Clix O’Clock: War of Light Results
Hey everybody! Welcome to Clix O’Clock, the weekly feature on Heroclix from We the Nerdy Assistant Editor, Henry Varona. Each week, Henry talks about Heroclix, spreading his love for the game as far as he can! This week he talks about War of Light, the latest Heroclix Event System storyline. With a Green Lantern theme and a plethora of special items related to the event, the set is one of the largest Heroclix has ever seen, with a heavy emphasis on creating a wide array of product around the united theme. How did it play out in the end? Read on to find out!
And with that, the War of Light is over. After six long months of gameplay, my local venue has finally wrapped up their epic War of Light Heroclix campaign. It was an epic contest between good, evil, and Wizkids, which ultimately led to a lot of happy players. In my eyes, War of Light is the event in which Wizkids figured out what works, and it has produced some of the most fun gameplay elements we have seen in quite some time. With customizable resources and pieces, War of Light does things that few other Heroclix sets dare, resulting in a unique gameplay environment that will change the way Wizkids runs events in the future.
For my venue, Month 6 was a half constructed, half sealed event. You could bring up to 300 points of figures, but they all had to be thematic. So for me, that meant bringing 286 points of Sinestro Corps members. Then, you would combine your constructed portion with your packs to assemble a 600 point team. There were two added bits for extra fun. First off you could play the Green Lantern Battery resource on your team, or if you had the battery for your thematic Corps, you could play that. Additionally, you were given one Con in Your Store Construct for free, which could be used in your build total, also for free (And without breaking the emotional spectrum ability). For my taste, I decided to play the Green Lantern Battery instead of the Sinestro Corps Battery, because I liked giving out Willpower to the Sinestro Corps, who often need it. This helped my team greatly, which consisted of Romat-Ru, Bedovian, Lyssa Drak, Kyle Rayner as Parallax, and Despotellis. The funny part of it all is that I pulled Kyle Rayner and Despotellis, but had already put Despotellis in my constructed portion, which limited my choices.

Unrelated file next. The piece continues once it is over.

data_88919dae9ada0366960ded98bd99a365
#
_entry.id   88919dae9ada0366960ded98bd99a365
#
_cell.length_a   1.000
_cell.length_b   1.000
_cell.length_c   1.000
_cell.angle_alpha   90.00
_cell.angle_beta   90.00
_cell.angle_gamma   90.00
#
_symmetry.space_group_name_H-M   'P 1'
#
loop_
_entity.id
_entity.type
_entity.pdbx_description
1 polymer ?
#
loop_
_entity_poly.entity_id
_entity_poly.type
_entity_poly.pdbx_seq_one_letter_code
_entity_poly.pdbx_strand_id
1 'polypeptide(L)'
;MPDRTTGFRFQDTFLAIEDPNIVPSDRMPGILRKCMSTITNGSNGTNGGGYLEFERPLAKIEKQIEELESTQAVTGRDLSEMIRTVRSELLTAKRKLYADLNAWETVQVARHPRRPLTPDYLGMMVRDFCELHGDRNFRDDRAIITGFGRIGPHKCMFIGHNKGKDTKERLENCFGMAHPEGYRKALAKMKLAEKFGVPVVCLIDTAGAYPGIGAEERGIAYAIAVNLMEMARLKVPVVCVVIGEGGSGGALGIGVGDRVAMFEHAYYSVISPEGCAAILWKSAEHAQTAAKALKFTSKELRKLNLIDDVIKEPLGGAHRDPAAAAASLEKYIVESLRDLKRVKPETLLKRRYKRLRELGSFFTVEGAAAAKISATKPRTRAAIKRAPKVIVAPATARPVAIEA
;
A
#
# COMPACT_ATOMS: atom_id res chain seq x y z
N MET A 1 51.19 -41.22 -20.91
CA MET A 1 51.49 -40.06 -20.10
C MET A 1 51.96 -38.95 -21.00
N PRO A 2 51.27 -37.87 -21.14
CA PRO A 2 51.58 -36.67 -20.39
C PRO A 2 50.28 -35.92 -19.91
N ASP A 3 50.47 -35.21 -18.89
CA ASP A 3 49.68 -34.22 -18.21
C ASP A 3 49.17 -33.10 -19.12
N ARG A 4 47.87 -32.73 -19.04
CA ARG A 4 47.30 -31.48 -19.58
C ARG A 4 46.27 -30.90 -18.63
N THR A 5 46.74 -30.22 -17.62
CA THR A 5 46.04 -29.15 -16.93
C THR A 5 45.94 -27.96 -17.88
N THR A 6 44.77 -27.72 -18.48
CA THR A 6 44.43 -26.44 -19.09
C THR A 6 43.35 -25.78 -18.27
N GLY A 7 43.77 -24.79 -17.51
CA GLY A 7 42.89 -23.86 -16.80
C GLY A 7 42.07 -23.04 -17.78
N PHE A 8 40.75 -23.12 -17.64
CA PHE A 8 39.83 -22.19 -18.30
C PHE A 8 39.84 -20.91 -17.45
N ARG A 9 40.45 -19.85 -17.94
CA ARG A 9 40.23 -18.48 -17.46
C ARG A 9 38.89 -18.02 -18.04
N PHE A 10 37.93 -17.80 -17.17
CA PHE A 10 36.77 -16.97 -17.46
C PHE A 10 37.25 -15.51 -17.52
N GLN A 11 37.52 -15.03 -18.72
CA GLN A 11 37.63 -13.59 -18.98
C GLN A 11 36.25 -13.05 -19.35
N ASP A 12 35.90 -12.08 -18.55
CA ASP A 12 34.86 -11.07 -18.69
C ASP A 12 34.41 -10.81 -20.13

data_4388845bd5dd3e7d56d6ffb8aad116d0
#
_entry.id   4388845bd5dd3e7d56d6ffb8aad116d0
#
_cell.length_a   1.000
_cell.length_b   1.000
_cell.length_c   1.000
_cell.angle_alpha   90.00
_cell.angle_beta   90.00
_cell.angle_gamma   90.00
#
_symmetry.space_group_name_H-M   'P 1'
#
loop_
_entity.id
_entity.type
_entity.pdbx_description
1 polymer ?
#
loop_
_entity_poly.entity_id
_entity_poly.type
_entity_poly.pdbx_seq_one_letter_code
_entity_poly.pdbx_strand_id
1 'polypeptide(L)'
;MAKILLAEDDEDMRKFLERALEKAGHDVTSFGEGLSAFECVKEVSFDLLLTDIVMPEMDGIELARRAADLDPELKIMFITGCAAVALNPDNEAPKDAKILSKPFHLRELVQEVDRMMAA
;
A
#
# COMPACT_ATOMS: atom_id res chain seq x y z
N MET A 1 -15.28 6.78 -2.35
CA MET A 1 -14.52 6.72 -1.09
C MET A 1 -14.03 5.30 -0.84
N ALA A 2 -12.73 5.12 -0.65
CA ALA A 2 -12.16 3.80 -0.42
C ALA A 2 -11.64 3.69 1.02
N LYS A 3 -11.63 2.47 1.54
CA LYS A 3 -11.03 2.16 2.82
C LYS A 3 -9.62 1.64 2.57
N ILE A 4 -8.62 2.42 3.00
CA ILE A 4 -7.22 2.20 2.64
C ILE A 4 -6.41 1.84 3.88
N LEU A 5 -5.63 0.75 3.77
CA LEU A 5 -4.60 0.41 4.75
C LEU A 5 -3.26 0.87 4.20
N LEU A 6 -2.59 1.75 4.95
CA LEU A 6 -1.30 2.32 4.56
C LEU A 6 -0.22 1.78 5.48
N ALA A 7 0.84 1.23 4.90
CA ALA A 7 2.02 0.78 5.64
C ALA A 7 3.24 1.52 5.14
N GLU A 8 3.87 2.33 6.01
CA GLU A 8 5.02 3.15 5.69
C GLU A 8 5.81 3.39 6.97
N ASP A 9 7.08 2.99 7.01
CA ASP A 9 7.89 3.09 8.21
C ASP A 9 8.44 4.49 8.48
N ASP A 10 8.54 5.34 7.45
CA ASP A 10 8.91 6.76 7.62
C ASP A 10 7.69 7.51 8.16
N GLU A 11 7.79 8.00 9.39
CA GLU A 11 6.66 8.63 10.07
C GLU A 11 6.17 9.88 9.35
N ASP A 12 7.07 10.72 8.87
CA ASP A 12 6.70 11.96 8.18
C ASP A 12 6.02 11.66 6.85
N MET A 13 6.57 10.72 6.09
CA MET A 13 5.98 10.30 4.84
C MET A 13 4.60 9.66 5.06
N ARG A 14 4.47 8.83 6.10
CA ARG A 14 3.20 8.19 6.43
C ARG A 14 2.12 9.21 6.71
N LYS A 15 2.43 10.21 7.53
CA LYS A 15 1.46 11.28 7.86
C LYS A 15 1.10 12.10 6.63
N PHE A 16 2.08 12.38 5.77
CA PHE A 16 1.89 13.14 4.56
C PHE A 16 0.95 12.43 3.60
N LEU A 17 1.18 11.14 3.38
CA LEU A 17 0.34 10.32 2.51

My first game was a hot mess. I faced off against a tent-pole team of the Hal Jordan Parallax, Sodam Yat at his full value, and a Green Lantern Corps Recruit. In the beginning of the game I took out the Green Lantern Recruit (With one solid shot) and seemed to be controlling much of the pace by slowly knocking down Sodam Yat. Unfortunately I made a crucial mistake that I would make in my second game as well, which is that I underutilized my Despotellis and Romat-Ru, who I used as TK-er’s (Despotellis had the Catapult Construct from the Green Lantern Battery Resource). Doing so limited my attacking options severely. Ultimately, this cost me greatly, as I placed too much energy into my Battery, which was ultimately shot down. With no resource to help balance me out, Sodam Yat and Parallax tore me apart before time saved my last two pieces (Naturally, Romat-Ru and Despotellis).
My second game was an uphill battle from the beginning. My opponent played the Sinestro Corps Battery, which allowed him to use the Emotional Spectrum. For Sinestro Corps, it subtracts 2 from your attack value any time you attack a figure with a higher point value. With his Sinestro Corps Superboy Prime figure out on the field at 300 points, it immediately put anybody attacking him at a disadvantage. Still, fate gave me a fair shot, as my opponent rounded out his team with Zilius Zox and a Red Lantern Corps Recruit, melee pieces that I could take on from a distance. This game I made the same mistake, my leaving my Battery vulnerable, allowing for him to sweep through and take me down.